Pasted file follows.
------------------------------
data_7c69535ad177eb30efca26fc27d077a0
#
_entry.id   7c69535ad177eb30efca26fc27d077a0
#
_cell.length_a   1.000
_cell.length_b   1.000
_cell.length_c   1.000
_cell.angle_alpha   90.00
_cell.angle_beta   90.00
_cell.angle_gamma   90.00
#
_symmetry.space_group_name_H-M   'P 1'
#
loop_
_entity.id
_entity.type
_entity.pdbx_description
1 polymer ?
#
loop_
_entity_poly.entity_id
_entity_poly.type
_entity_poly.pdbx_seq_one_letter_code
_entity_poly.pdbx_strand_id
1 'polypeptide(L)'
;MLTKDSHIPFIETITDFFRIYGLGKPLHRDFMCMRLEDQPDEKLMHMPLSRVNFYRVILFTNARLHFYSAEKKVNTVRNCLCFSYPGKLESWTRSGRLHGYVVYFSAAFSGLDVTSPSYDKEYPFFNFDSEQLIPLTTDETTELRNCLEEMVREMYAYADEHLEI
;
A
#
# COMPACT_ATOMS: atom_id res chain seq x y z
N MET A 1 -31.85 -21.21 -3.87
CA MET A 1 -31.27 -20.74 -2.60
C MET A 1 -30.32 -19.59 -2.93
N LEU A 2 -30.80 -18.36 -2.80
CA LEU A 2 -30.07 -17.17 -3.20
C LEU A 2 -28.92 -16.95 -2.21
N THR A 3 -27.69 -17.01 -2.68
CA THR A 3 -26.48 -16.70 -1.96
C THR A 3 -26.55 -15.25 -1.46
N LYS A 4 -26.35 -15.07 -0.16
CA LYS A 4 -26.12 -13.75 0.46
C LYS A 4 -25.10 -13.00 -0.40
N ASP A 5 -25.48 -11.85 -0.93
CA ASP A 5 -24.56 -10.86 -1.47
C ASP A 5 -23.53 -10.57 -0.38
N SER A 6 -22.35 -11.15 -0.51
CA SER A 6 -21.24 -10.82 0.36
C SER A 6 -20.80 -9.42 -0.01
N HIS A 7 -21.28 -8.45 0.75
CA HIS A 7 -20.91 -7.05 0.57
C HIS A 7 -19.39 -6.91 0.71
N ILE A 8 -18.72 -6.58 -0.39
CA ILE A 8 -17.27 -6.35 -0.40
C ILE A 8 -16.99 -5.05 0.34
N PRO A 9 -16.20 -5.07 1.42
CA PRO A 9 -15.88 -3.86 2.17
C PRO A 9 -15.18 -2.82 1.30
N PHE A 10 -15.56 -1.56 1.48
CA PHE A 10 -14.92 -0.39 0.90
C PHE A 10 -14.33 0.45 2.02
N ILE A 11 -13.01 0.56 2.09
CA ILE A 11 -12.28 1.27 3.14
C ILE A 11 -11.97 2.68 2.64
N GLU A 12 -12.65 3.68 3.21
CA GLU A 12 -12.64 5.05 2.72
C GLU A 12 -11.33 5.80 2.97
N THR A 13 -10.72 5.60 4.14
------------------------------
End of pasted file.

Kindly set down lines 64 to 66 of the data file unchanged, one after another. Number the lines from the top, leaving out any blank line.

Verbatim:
N GLU A 12 -12.65 3.68 3.21
CA GLU A 12 -12.64 5.05 2.72
C GLU A 12 -11.33 5.80 2.97